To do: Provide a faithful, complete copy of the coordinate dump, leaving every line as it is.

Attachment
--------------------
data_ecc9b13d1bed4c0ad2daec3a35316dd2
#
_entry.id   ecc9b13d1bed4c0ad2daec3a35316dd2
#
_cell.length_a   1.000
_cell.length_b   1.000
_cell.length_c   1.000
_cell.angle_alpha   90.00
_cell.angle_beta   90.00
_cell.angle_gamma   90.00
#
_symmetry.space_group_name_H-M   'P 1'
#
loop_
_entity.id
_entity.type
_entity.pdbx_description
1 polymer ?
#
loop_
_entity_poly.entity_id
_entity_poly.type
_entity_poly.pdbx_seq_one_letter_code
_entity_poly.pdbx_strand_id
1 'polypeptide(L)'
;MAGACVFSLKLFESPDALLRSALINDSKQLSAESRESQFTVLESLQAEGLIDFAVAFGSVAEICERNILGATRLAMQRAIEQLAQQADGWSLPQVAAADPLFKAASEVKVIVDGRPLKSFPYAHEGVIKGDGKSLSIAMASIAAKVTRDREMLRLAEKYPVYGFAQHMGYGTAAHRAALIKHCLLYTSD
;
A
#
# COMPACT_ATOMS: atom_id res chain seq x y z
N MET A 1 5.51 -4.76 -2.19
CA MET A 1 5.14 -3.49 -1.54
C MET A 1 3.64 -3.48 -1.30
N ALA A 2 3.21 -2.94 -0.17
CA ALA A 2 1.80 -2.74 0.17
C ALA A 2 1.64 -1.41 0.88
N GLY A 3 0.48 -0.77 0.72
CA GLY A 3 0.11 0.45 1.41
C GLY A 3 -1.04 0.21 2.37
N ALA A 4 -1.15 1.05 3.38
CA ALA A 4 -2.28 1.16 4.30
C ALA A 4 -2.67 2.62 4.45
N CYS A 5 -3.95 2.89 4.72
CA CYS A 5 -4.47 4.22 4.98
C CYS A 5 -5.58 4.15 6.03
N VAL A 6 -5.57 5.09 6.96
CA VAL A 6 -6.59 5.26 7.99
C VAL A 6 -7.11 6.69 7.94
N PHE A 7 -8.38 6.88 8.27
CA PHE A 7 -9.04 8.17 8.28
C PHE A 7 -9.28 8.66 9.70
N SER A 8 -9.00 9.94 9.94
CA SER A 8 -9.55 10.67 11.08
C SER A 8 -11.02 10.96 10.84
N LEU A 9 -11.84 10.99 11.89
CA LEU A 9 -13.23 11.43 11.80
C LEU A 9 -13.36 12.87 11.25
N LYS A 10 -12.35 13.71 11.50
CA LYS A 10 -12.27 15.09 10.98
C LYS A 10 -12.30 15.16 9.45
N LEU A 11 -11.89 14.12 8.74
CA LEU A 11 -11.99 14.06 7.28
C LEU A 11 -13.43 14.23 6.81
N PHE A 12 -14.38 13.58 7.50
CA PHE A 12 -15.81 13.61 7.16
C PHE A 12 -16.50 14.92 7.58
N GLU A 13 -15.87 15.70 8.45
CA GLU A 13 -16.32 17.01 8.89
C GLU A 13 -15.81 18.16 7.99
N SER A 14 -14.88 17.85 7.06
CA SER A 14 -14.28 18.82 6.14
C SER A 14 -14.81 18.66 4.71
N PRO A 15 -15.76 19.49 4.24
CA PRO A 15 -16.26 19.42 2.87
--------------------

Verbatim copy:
data_ecc9b13d1bed4c0ad2daec3a35316dd2
#
_entry.id   ecc9b13d1bed4c0ad2daec3a35316dd2
#
_cell.length_a   1.000
_cell.length_b   1.000
_cell.length_c   1.000
_cell.angle_alpha   90.00
_cell.angle_beta   90.00
_cell.angle_gamma   90.00
#
_symmetry.space_group_name_H-M   'P 1'
#
loop_
_entity.id
_entity.type
_entity.pdbx_description
1 polymer ?
#
loop_
_entity_poly.entity_id
_entity_poly.type
_entity_poly.pdbx_seq_one_letter_code
_entity_poly.pdbx_strand_id
1 'polypeptide(L)'
;MAGACVFSLKLFESPDALLRSALINDSKQLSAESRESQFTVLESLQAEGLIDFAVAFGSVAEICERNILGATRLAMQRAIEQLAQQADGWSLPQVAAADPLFKAASEVKVIVDGRPLKSFPYAHEGVIKGDGKSLSIAMASIAAKVTRDREMLRLAEKYPVYGFAQHMGYGTAAHRAALIKHCLLYTSD
;
A
#
# COMPACT_ATOMS: atom_id res chain seq x y z
N MET A 1 5.51 -4.76 -2.19
CA MET A 1 5.14 -3.49 -1.54
C MET A 1 3.64 -3.48 -1.30
N ALA A 2 3.21 -2.94 -0.17
CA ALA A 2 1.80 -2.74 0.17
C ALA A 2 1.64 -1.41 0.88
N GLY A 3 0.48 -0.77 0.72
CA GLY A 3 0.11 0.45 1.41
C GLY A 3 -1.04 0.21 2.37
N ALA A 4 -1.15 1.05 3.38
CA ALA A 4 -2.28 1.16 4.30
C ALA A 4 -2.67 2.62 4.45
N CYS A 5 -3.95 2.89 4.72
CA CYS A 5 -4.47 4.22 4.98
C CYS A 5 -5.58 4.15 6.03
N VAL A 6 -5.57 5.09 6.96
CA VAL A 6 -6.59 5.26 7.99
C VAL A 6 -7.11 6.69 7.94
N PHE A 7 -8.38 6.88 8.27
CA PHE A 7 -9.04 8.17 8.28
C PHE A 7 -9.28 8.66 9.70
N SER A 8 -9.00 9.94 9.94
CA SER A 8 -9.55 10.67 11.08
C SER A 8 -11.02 10.96 10.84
N LEU A 9 -11.84 10.99 11.89
CA LEU A 9 -13.23 11.43 11.80
C LEU A 9 -13.36 12.87 11.25
N LYS A 10 -12.35 13.71 11.50
CA LYS A 10 -12.27 15.09 10.98
C LYS A 10 -12.30 15.16 9.45
N LEU A 11 -11.89 14.12 8.74
CA LEU A 11 -11.99 14.06 7.28
C LEU A 11 -13.43 14.23 6.81
N PHE A 12 -14.38 13.58 7.50
CA PHE A 12 -15.81 13.61 7.16
C PHE A 12 -16.50 14.92 7.58
N GLU A 13 -15.87 15.70 8.45
CA GLU A 13 -16.32 17.01 8.89
C GLU A 13 -15.81 18.16 7.99
N SER A 14 -14.88 17.85 7.06
CA SER A 14 -14.28 18.82 6.14
C SER A 14 -14.81 18.66 4.71
N PRO A 15 -15.76 19.49 4.24
CA PRO A 15 -16.26 19.42 2.87